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  • richardmitnick 11:18 am on May 7, 2019 Permalink | Reply
    Tags: "A universe is born", , , , , , , , Galaxies, , , , , The Planck epoch   

    From Symmetry: “A universe is born” 

    Symmetry Mag
    From Symmetry

    05/07/19
    Diana Kwon

    Take a (brief) journey through the early history of our cosmos.

    Timeline of the Inflationary Universe WMAP

    The universe was a busy place during the first three minutes. The cosmos we see today expanded from a tiny speck to much closer to its current massive size; the elementary particles appeared; and protons and neutrons combined into the first nuclei, filling the universe with the precursors of elements.

    By developing clever theories and conducting experiments with particle colliders, telescopes and satellites, physicists have been able to wind the film of the universe back billions of years—and glimpse the details of the very first moments in the history of our cosmic home.

    Take an abridged tour through this history:

    The Planck epoch
    Time: < 10^-43 seconds

    The Planck Epoch https:// http://www.slideshare.net ericgolob the-big-bang-10535251

    Welcome to the Planck epoch, named after the smallest scale of measurements possible in particle physics today. This is currently the closet scientists can get to the beginning of time.

    Theoretical physicists don’t know much about the earliest moments of the universe. After the Big Bang theory gained popularity, scientists thought that in the first moments, the cosmos was at its hottest and densest and that all four fundamental forces—electromagnetic, weak, strong and gravitational—were combined into a single, unified force. But the current leading theoretical framework for our universe’s beginning doesn’t necessarily require these conditions.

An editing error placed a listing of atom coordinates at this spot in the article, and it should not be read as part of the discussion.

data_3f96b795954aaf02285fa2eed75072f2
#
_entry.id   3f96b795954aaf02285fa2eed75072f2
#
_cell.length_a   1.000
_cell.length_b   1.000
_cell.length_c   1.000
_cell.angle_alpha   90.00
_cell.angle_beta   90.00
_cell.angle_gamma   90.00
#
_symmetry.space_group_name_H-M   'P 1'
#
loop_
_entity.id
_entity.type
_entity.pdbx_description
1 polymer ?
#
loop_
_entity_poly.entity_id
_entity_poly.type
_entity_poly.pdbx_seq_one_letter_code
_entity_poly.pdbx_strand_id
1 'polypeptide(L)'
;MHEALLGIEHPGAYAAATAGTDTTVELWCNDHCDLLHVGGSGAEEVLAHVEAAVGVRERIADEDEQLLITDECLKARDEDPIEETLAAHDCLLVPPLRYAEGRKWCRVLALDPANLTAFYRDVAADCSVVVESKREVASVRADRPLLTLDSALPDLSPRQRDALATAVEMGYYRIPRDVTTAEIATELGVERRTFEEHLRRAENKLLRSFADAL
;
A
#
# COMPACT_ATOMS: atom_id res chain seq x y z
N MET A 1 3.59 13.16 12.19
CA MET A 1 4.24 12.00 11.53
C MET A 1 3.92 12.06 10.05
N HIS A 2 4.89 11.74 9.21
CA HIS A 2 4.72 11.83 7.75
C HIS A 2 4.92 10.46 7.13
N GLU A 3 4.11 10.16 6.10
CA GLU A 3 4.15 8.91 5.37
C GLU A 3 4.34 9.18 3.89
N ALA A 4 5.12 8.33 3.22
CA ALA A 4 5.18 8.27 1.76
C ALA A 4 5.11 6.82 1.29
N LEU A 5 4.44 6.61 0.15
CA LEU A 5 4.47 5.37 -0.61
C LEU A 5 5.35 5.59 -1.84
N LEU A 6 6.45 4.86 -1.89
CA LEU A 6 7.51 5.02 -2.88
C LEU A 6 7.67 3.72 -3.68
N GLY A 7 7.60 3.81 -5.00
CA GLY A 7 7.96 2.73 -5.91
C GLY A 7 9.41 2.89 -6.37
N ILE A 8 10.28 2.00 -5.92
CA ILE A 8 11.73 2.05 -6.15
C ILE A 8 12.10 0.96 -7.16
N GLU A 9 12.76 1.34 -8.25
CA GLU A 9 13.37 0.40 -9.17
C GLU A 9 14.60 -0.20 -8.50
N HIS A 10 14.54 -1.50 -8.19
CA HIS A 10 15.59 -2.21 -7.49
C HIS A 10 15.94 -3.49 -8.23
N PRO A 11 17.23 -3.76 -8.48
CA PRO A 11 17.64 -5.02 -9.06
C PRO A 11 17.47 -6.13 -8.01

The universe expands
    Time: From 10^-43 seconds to about 10^-36 seconds

    In this stage, which began either at Planck time or shortly after it, scientists think the universe underwent superfast, exponential expansion in a process known as inflation.

    Inflation

    4
    Alan Guth, from Highland Park High School and M.I.T., who first proposed cosmic inflation

    HPHS Owls

    Lambda-Cold Dark Matter, Accelerated Expansion of the Universe, Big Bang-Inflation (timeline of the universe) Date 2010 Credit: Alex MittelmannColdcreation

    Alan Guth’s notes:
    5

    Physicists first proposed the theory of inflation in the 1980s to address the shortcomings of the Big Bang theory, which, despite its popularity, could not explain why the universe was so flat and uniform, and why its different parts began expanding simultaneously.

    During inflation, quantum fluctuations could have stretched out to produce a pattern that later determined the locations of galaxies. It might have been only after this period of inflation the universe became a hot, dense fireball as described in the Big Bang theory.

    The elementary particles are born
    Time: ~10^-36 seconds

    When the universe was still very hot, the cosmos was like a gigantic accelerator, much more powerful than the Large Hadron Collider, running at extremely high energies. In it, the elementary particles we know today were born.

    Scientists think that first came exotic particles, followed by more familiar ones, such as electrons, neutrinos and quarks. It could be that dark matter particles came about during this time.

    3
    Quarks APS/Alan Stonebraker

    The quarks soon combined, forming the familiar protons and neutrons, which are collectively known as baryons. Neutrinos were able to escape this plasma of charged particles and began traveling freely through space, while photons continued to be trapped by the plasma.

    Standard Model of Particle Physics

    The first nuclei emerge
    Time: ~1 second to 3 minutes

    Scientists think that when the universe cooled enough for violent collisions to subside, protons and neutrons clumped together into nuclei of the light elements—hydrogen, helium and lithium—in a process known as Big Bang nucleosynthesis.

    Protons are more stable than neutrons, due to their lower mass. In fact, a free neutron decays with a 15-minute half-life, while protons may not decay at all, as far as we know.